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ShadowMac's 45 cm

Discussion in 'Aquascaping Journals' started by ShadowMac, Apr 13, 2016.

  1. ShadowMac

    ShadowMac Moderator Staff Member

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    I'll start with my last scape in the 45 cm

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    Last edited: Jul 8, 2016
    Asthaparhim, J Art, BBogdan and 2 others like this.

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  2. ShadowMac

    ShadowMac Moderator Staff Member

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    The current scape will be an Iwagumi.

    DSM:

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    sent from tapatalk on my phone so auto correct and other errors are bound to happen
     
  3. ShadowMac

    ShadowMac Moderator Staff Member

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    A couple weeks after flooding

    [​IMG]

    sent from tapatalk on my phone so auto correct and other errors are bound to happen
     
  4. J Art

    J Art Aspiring Aquascaper

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    so cool. lots of dimension.


    Sent from my iPhone using Tapatalk
     
    ShadowMac likes this.
  5. keithgh

    keithgh Moderator Staff Member

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    Shawn

    A very interesting use of colours and textures.

    Keith:cat::cat:
     
  6. keithgh

    keithgh Moderator Staff Member

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    Shawn

    When the old rock wall method is used and done with a lot of thought it can be very interesting as its full of character.

    Keith:cat::cat:
     
  7. ShadowMac

    ShadowMac Moderator Staff Member

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    The tank has interesting dimensions. I think it actually mimics the ratio of the 120 cm high from ADA. Probably the tank size I like best as I find all my favorite Amano scapes are done in that tank. The stones are my favorite group...and the first set I ever purchased. They've seen more use than most any other set of stones. A lot of good angles to them, so I can keep using them to create different looks The big one has been the focal of two scapes, so I downplayed it in this one and used it to build up the substrate and support the focal stone of this Iwagumi.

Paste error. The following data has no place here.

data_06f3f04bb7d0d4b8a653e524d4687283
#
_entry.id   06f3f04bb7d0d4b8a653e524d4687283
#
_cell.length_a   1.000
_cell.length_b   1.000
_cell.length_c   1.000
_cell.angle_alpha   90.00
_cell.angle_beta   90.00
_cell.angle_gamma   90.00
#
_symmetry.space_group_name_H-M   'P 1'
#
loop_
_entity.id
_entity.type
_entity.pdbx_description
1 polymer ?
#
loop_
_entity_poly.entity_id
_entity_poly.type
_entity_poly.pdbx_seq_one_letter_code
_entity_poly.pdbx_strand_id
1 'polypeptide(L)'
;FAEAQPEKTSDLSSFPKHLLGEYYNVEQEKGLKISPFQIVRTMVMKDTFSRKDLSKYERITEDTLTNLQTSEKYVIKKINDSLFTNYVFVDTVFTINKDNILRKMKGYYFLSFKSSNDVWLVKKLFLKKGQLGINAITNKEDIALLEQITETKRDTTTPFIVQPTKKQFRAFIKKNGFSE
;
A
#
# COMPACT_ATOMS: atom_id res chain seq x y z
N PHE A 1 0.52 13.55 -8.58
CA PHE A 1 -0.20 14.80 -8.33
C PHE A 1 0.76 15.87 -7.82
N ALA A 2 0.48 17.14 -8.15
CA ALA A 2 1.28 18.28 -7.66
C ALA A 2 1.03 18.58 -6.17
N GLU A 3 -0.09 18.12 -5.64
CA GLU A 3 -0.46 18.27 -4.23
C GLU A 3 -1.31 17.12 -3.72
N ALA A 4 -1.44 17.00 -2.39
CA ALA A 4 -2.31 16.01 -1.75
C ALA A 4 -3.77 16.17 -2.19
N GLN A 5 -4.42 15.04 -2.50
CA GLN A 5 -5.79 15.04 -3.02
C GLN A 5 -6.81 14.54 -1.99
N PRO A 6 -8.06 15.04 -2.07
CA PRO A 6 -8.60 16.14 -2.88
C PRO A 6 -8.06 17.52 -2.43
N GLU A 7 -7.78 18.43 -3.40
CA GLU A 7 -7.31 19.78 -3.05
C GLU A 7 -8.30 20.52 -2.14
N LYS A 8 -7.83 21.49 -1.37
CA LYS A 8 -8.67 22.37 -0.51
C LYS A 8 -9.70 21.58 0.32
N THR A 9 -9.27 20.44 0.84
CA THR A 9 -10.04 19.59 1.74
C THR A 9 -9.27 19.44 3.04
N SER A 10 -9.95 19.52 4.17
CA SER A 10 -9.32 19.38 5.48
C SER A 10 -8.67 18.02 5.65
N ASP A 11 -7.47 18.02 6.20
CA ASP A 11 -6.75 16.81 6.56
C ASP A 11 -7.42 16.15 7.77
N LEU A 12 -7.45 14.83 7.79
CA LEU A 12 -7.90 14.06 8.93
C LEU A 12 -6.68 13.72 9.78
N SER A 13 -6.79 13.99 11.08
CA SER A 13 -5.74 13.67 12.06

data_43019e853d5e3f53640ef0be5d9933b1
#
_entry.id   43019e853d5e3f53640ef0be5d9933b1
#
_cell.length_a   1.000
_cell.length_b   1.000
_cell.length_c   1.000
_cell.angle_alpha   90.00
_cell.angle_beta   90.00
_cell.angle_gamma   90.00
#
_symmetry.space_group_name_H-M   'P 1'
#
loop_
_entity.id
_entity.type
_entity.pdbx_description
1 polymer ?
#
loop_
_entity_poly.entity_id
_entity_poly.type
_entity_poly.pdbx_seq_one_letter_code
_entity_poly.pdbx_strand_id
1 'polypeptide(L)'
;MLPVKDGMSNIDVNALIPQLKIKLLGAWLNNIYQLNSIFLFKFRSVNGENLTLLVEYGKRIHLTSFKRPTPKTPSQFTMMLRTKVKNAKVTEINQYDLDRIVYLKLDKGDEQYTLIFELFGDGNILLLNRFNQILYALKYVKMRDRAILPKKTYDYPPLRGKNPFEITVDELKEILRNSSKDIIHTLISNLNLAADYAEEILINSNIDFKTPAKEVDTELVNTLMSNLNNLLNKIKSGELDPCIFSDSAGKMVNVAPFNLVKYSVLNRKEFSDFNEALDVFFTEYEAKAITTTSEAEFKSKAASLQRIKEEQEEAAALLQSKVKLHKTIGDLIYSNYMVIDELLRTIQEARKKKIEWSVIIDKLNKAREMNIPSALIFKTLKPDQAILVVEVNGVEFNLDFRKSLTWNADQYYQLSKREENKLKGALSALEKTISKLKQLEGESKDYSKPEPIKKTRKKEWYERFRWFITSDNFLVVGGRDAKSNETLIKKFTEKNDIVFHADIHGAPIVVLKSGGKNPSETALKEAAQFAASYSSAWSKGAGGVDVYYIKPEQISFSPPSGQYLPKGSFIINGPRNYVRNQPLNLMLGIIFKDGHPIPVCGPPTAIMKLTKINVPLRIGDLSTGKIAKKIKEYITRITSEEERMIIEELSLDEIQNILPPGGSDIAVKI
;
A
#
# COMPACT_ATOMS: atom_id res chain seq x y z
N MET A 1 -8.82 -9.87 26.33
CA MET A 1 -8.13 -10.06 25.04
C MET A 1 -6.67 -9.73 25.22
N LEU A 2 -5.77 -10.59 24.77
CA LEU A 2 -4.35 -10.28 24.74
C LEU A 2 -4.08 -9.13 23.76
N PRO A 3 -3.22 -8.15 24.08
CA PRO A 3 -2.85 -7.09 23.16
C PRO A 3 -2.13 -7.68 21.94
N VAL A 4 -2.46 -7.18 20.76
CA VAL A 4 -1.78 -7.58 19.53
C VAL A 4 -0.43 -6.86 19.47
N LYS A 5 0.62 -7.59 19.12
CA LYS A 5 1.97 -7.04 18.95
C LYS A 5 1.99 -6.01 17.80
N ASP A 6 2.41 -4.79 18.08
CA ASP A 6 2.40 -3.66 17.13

I'm getting tempted to put two groups of stems in here. Rotala macandra or R. macandra "green" on the left and behind the focal stone. I will probably wait though for it to mature as is.
     
  8. ShadowMac

    ShadowMac Moderator Staff Member

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    The story of the old scape is an interesting one. My scapes always evolve. It was originally planted much like this second one, but with hairgrass in the back. Late I decided to try some riccia in places. Later I added the stems because I thought the disappearance of a background behind the stones was odd. I later removed the riccia because it was too big and full for the look and obscured the front of the stones too much. Well, by that time it was everywhere. It completely invaded the hairgrass on the left side, so much so you can barely see the hairgrass. I began to work with that and trimmed the slope which is just very dense riccia interwoven into hairgrass. It turned out cool, but nothing I planned for. I finally had to rescape because the matt was getting so dense it was beginning to float up.
     
  9. keithgh

    keithgh Moderator Staff Member

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    Shawn

    Sounds like what I have done over the years you keep changing things around and in the end its totally different to the original thoughts.

    Keith:cat::cat:
     
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  10. ShadowMac

    ShadowMac Moderator Staff Member